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|1||Spencer Gulf, South Australia|
|5||Perth, Western Australia|
|6||Wagga Wagga, New South Wales|
|7||Armidale, New South Wales|
(local time)SEE WORLD AQI RANKING
live AQI index
|Air pollution level||Air quality index||Main pollutant|
|Good|| 8 US AQI||PM2.5|
PM2.5 concentration in Perth air currently meets the WHO annual air quality guideline value
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|Monday, Oct 2|
Good 7 AQI US
|Tuesday, Oct 3|
Good 5 AQI US
|Wednesday, Oct 4|
Good 7 AQI US
Good 8 AQI US
|Friday, Oct 6|
Good 6 AQI US
|Saturday, Oct 7|
Good 27 AQI US
|Sunday, Oct 8|
Good 43 AQI US
|Monday, Oct 9|
Good 33 AQI US
|Tuesday, Oct 10|
Good 32 AQI US
|Wednesday, Oct 11|
Good 17 AQI US
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The capital city of Western Australia, located on the south-west coast of the state, Perth is Australia’s 4th most populated city, following Sydney, Melbourne, and Brisbane. Like much of Australia, Perth experiences generally healthy air quality most of the year round, in comparison to global locations. However, Perth can also experience occasional short-term, extreme air pollution episodes most often caused by wildfires and dust storms. Historically, the main pollutants of concern within Perth have been photochemical oxidants (measured as ozone), and particulate matter pollution. This is because these two pollutants most often exceed the Australian air quality standards, known as the National Environment Protection (Ambient Air Quality) Measure (Air NEPM). Ozone is a gaseous secondary pollutant, meaning that it is not produced directly from any one source, but rather it is formed through chemical reactions between other airborne pollutants known as ‘precursors’, such as nitrogen oxides (NOx) and volatile organic compounds (VOCs), in the presence of sunlight. Accordingly, high Perth ozone levels are most likely to occur during hot and sunny conditions. Perth’s ozone levels are most often highest during the summer months, while haze from particulate matter is most commonly high during the colder winter months, particularly when domestic wood heaters are being used with higher demand.1
Live air quality information can be viewed in the Perth air quality map at the top of this page, which also contains real-time wildfires updates. These, along with a 7-day Perth air quality forecast are available to follow on-the-go using the IQAir AirVisual air pollution app.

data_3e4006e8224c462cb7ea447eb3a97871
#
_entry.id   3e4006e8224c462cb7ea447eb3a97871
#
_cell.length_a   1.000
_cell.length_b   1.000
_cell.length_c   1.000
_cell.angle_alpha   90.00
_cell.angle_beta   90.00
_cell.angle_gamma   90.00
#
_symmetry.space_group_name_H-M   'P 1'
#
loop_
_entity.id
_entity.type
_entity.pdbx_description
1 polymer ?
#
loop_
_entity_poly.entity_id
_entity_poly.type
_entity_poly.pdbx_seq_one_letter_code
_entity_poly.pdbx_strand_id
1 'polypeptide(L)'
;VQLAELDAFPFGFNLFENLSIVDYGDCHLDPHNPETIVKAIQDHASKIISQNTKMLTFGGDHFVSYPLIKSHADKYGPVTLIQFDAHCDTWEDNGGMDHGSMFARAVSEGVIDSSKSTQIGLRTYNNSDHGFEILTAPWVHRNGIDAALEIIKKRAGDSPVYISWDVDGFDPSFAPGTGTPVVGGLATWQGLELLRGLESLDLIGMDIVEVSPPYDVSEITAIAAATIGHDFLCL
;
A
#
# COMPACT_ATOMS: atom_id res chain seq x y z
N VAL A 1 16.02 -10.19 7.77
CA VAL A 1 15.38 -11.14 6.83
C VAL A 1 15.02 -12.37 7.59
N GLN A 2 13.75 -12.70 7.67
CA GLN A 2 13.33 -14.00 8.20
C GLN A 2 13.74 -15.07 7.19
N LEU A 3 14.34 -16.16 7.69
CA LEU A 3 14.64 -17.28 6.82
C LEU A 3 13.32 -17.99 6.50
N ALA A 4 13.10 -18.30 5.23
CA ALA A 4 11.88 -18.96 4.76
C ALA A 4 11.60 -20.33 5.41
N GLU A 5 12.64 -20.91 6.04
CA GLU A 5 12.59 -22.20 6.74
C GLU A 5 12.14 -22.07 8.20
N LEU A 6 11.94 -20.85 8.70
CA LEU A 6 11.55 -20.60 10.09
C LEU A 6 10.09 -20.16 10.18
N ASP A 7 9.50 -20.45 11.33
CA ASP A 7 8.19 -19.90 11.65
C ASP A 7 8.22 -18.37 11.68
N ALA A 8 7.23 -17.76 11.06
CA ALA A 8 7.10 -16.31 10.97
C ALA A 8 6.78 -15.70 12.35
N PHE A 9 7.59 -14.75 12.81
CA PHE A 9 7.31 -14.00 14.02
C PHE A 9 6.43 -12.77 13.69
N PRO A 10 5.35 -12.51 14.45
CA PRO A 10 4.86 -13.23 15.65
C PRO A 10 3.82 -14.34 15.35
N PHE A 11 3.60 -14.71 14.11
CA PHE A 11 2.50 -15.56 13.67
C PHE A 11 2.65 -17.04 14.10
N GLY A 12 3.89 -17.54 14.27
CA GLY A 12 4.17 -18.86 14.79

Exposure to high levels of ozone can cause short term irritation of the airways, and minor lung function changes; elevated ozone concentrations have also been associated with increased hospital admissions, and premature mortality.2 Exposure to particulate matter, which describes miniscule airborne particles measuring less than 2.5 or 10 microns in diameter (abbreviated as PM2.5 and PM10 respectively), are particularly hazardous to human health due to their microscopic size enabling them to penetrate deep into the human system when inhaled. PM can travel into the lungs, and tiny PM2.5 can go further into the bloodstream, causing a range of health effects. Exposure to PM pollution can cause short-term effects, including irritation of eyes, nose and throat, and aggravation of existing conditions such as asthma; while long-term effects can increase a risk of cardiovascular and respiratory disease, such as chronic obstructive pulmonary diseases (COPD) like emphysema and bronchitis, lung cancer, and increased risk of premature mortality.
The two main causes of air pollution in Perth are vehicle emissions and smoke, which may come from activities including bushfires and domestic wood heaters.2 These pollution sources are anticipated to intensify over time, along with predicted population growth in Perth increasing the demand for both heating and vehicular transport. In addition, as global temperatures increase as part of climate change, the conditions will become increasingly favourable to severe wildfires, increasing the risk of severe particulate smoke pollution.
Like the rest of Australia’s air quality, Perth and Western Australia are vulnerable to experiencing wildfires on an annual basis. The time at which various parts of Australia are most vulnerable to fires varies with seasonal weather patterns; in general, northern Australia is at highest risk of fires during the dry season, usually through winter and spring, while southern Australia, the season for bushfires peaks during summer and autumn. Given Perth’s southwestern location, is at highest risk during the spring and summer months.3